Ed Wallis has never really been the popular boy in his class and the thought of having to move to a brand new school and start over isn't exactly his idea of fun. Starting over in a new location with his mum, Ed soon becomes an easy target for the class jocks but he doesn't let it bother him. When he's given a new assignment from school to speak with and write an essay on an older person, Ed doesn't know where - or rather who - to turn to, that is until he sees his neighbour might and thinks he might be just the person to speak to.
Though hesitant at the start, the neighbour agrees to speak with Ed. After the duo spend some time together, Ashby and Ed soon open up to one another and form an unlikely friendship. Ashby teaches Ed some much needed life lessons and vice versa.
Ashby was written and directed by Tony McNamara and had its premiere at this year's Tribeca Film Festival. Natt Wolf recently starred in Paper Towns with Cara Delevingne and The Fault in Our Stars alongside Shailene Woodley.
With an all-new cast, it feels almost like a jazz riff, playing with the characters and themes and sending them in new directions. And it's both hilarious and clever.
When she realises that her husband (Williams) hasn't overcome his urge to make obscene phone calls, Joy (Henderson) heads to Florida to see her sister Trish (Janney), who has told everyone that her husband Bill (Hinds) has died. But he's actually in prison for abusing a young boy. Trish is now seeing a nice Jewish man (Lerner) and being a bit too honest with her son Timmy (Snyder).
Continue reading: Life During Wartime Review
Both the credit and the blame go to writer-director Robert Celestino. His cornball plot shouldn't work, but his direction, especially with actors, does. Chazz Palminteri (Celestino's executive producer) is the title guy, a gambling stiff with an amazing ability to cheat crap games. He'll belly up to a table, pull some David Blaine-like moves to drop tainted dice into a game, and make a fortune. Unfortunately, Atlantic City security has his number, and private games are too small for his ambitions.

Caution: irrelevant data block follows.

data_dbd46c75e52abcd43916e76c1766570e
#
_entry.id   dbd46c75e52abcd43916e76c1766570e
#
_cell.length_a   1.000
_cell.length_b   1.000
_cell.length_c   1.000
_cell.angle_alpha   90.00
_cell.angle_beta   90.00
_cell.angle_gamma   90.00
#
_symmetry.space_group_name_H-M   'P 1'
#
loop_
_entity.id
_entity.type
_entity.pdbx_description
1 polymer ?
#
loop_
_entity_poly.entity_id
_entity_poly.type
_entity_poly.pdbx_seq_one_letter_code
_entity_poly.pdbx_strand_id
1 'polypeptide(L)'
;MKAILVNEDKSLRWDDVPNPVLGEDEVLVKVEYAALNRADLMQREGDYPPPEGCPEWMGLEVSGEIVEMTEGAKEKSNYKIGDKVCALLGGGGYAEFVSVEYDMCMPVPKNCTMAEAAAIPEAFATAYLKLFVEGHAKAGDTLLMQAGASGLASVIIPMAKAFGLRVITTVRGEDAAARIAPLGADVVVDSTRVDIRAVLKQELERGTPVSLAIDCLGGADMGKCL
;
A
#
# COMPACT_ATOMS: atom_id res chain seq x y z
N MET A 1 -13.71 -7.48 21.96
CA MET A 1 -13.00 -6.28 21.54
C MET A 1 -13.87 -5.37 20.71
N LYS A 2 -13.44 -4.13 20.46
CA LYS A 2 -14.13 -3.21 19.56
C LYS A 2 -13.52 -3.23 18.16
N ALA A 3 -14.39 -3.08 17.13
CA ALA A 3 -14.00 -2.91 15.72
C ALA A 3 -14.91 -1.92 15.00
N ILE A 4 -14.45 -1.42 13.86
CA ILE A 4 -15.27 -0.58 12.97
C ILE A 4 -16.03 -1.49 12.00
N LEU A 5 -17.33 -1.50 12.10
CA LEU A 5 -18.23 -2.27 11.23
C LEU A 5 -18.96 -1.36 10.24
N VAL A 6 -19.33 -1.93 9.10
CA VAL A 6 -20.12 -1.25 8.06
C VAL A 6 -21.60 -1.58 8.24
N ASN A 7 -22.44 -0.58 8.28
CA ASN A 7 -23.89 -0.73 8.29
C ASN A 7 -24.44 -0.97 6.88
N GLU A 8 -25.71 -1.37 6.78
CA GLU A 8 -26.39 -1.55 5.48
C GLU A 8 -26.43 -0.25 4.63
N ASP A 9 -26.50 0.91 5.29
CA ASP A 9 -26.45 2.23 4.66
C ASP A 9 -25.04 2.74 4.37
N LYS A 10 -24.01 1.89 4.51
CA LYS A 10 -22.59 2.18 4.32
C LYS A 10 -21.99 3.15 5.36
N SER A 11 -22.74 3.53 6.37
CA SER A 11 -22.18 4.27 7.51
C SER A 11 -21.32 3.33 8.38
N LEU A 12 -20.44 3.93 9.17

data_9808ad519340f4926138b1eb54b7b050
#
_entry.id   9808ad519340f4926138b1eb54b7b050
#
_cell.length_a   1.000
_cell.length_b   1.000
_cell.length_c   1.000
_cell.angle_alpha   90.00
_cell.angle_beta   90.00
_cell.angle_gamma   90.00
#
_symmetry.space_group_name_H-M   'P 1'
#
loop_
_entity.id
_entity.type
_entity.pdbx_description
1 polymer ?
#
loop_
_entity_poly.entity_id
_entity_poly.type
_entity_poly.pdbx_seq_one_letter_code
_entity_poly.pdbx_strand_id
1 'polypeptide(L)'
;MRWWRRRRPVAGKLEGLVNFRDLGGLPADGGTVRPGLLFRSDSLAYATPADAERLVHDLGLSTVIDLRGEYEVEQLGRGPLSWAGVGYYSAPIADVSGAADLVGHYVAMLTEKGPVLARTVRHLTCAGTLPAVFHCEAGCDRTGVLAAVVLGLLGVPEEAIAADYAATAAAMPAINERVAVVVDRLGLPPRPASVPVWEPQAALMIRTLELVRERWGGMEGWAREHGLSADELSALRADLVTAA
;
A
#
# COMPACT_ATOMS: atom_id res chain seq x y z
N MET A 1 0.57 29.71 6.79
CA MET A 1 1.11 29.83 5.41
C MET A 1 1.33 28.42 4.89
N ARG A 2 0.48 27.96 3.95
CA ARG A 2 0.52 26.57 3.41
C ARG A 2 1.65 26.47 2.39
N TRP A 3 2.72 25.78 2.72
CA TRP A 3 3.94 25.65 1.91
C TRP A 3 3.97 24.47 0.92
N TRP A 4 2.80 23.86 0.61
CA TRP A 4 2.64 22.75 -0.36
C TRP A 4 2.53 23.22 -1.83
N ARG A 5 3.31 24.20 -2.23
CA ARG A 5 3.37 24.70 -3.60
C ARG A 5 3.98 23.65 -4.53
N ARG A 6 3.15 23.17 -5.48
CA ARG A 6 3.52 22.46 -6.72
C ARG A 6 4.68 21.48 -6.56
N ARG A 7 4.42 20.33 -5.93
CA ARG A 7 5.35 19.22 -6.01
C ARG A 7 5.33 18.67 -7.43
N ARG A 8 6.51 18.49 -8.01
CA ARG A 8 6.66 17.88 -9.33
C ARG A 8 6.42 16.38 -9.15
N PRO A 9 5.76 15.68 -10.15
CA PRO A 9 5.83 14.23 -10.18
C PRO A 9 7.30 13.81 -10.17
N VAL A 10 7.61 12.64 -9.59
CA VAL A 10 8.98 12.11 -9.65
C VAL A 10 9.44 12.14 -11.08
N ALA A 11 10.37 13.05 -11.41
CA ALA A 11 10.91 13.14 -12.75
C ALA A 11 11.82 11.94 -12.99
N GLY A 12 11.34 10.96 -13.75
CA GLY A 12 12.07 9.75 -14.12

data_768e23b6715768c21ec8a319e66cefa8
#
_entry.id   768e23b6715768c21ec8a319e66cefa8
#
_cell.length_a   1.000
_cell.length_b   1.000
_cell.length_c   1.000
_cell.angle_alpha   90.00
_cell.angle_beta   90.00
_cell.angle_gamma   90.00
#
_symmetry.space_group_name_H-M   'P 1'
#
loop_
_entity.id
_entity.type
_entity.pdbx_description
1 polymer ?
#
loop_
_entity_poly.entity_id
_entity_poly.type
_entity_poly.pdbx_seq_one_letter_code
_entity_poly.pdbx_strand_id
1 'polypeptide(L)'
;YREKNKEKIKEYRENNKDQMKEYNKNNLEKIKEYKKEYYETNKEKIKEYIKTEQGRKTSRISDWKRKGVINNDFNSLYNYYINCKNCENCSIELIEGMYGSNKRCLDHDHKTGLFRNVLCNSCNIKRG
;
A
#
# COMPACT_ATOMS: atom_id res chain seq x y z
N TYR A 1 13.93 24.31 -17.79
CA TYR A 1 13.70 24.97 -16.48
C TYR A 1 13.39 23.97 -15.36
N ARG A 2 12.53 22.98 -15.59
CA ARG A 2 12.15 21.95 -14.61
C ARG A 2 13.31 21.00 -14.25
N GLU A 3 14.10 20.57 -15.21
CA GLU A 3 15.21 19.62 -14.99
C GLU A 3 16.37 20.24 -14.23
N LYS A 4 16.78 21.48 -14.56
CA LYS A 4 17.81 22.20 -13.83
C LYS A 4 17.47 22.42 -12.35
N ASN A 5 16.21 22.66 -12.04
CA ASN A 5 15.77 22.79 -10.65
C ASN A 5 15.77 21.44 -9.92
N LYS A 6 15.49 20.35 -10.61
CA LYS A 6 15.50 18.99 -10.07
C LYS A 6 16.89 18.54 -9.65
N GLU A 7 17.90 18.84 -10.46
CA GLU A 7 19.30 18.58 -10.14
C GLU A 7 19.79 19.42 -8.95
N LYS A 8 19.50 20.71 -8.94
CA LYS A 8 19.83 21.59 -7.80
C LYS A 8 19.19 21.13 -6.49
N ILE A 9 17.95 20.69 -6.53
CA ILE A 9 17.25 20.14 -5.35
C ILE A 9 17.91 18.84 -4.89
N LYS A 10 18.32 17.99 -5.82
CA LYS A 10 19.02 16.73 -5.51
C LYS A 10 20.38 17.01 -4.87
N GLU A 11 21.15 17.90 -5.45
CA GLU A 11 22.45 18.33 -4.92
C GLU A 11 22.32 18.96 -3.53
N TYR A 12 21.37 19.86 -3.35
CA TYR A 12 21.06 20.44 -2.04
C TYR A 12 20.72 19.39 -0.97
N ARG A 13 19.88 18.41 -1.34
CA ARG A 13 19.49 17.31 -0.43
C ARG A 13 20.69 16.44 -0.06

Continue reading: Yonkers Joe Review
Isn't it funny that if a stockbroker said that, his friends and family would question his psychiatric health and advise him to find profession help, but when a 69-year-old Academy Award winner says that, he not only gets a movie made, but attracts a renowned cast and crew boasting a combined total of more than 250 awards, honors, and nominations?
Continue reading: Slipstream Review
The obese and ugly North Carolina Senator Jack Kray (Michael Lerner) keeps his boozy wife (Karen Allen) on a very short leash and would do the same to his college student son Henry (Matt Newton) if Matt were still close enough. When they reunite on the eve of a speech that the Senator will deliver on Henry's campus, Henry is appalled to find out that father wants him to deliver a fawning introduction to dear old dad. When Henry balks, Dad simply smacks him in the face. Nice.
Continue reading: Poster Boy Review
Any movie that has a cast like that should give you an immediate clue as to the cinematic quality.
Continue reading: Godzilla (1998) Review
Busted out, her therapists and doctors had a hell of a time reintegrating her into society -- and in fact, she never did learn to speak, confirming a long-held theory that if a child doesn't learn language skills before puberty it never will.
Continue reading: Mockingbird Don't Sing Review
Well, you borrow the oldest trick in the book by putting your characters in the desert, where you can pretty much shoot your movie for free!
Continue reading: 29 Palms (2002) Review
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